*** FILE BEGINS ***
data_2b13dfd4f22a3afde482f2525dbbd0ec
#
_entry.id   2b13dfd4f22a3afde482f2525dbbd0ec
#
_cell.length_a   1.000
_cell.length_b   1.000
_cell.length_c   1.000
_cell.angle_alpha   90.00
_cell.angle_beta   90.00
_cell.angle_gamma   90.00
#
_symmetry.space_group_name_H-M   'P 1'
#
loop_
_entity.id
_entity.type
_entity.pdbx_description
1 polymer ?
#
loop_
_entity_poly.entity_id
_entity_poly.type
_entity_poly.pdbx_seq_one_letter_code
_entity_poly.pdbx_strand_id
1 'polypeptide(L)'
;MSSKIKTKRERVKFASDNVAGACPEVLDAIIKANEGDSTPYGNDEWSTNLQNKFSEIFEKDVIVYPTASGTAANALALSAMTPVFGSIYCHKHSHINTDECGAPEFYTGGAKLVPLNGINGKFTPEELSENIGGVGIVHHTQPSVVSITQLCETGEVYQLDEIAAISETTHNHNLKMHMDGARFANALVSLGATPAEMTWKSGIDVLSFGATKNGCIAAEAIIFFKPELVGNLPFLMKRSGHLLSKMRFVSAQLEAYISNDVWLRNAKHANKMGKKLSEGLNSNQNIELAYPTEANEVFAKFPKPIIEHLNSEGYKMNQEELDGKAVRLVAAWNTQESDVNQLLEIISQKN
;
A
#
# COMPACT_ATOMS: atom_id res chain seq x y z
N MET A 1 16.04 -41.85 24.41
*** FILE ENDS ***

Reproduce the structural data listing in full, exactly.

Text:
data_2b13dfd4f22a3afde482f2525dbbd0ec
#
_entry.id   2b13dfd4f22a3afde482f2525dbbd0ec
#
_cell.length_a   1.000
_cell.length_b   1.000
_cell.length_c   1.000
_cell.angle_alpha   90.00
_cell.angle_beta   90.00
_cell.angle_gamma   90.00
#
_symmetry.space_group_name_H-M   'P 1'
#
loop_
_entity.id
_entity.type
_entity.pdbx_description
1 polymer ?
#
loop_
_entity_poly.entity_id
_entity_poly.type
_entity_poly.pdbx_seq_one_letter_code
_entity_poly.pdbx_strand_id
1 'polypeptide(L)'
;MSSKIKTKRERVKFASDNVAGACPEVLDAIIKANEGDSTPYGNDEWSTNLQNKFSEIFEKDVIVYPTASGTAANALALSAMTPVFGSIYCHKHSHINTDECGAPEFYTGGAKLVPLNGINGKFTPEELSENIGGVGIVHHTQPSVVSITQLCETGEVYQLDEIAAISETTHNHNLKMHMDGARFANALVSLGATPAEMTWKSGIDVLSFGATKNGCIAAEAIIFFKPELVGNLPFLMKRSGHLLSKMRFVSAQLEAYISNDVWLRNAKHANKMGKKLSEGLNSNQNIELAYPTEANEVFAKFPKPIIEHLNSEGYKMNQEELDGKAVRLVAAWNTQESDVNQLLEIISQKN
;
A
#
# COMPACT_ATOMS: atom_id res chain seq x y z
N MET A 1 16.04 -41.85 24.41